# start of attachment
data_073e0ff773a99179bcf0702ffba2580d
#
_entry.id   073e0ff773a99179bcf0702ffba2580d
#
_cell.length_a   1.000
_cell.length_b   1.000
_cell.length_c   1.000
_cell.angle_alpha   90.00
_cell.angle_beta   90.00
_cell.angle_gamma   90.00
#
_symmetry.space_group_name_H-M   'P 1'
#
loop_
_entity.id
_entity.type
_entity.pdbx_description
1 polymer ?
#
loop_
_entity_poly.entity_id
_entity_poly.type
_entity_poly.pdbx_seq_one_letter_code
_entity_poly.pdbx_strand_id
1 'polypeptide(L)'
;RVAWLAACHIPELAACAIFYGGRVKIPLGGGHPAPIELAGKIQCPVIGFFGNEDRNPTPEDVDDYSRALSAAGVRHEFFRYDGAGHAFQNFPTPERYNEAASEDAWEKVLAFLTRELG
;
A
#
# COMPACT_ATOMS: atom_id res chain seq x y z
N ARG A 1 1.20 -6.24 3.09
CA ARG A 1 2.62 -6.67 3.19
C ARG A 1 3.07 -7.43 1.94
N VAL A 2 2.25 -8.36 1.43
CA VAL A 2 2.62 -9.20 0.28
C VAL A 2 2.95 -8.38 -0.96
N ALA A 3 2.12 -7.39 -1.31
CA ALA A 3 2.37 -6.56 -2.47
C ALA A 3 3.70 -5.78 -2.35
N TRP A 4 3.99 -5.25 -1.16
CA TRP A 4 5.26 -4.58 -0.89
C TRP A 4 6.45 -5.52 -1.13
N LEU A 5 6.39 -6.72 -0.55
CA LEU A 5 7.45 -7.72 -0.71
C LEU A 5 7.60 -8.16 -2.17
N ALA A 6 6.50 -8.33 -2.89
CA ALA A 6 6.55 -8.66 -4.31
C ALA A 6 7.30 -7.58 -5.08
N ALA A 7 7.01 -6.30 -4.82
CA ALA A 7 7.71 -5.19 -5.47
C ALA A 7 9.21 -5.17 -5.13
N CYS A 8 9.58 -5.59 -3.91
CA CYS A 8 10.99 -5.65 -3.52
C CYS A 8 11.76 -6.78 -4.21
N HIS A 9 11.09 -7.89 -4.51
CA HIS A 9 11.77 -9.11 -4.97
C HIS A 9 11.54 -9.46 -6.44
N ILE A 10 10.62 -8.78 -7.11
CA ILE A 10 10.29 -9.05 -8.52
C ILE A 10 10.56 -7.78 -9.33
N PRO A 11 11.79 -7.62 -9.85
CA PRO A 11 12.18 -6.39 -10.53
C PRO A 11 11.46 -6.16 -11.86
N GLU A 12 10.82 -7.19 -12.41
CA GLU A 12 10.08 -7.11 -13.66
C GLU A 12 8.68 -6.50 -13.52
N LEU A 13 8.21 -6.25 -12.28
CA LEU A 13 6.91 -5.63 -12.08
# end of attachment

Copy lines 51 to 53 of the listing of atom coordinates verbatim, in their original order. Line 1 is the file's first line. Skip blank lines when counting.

C ALA A 7 9.21 -5.17 -5.13
N CYS A 8 9.58 -5.59 -3.91
CA CYS A 8 10.99 -5.65 -3.52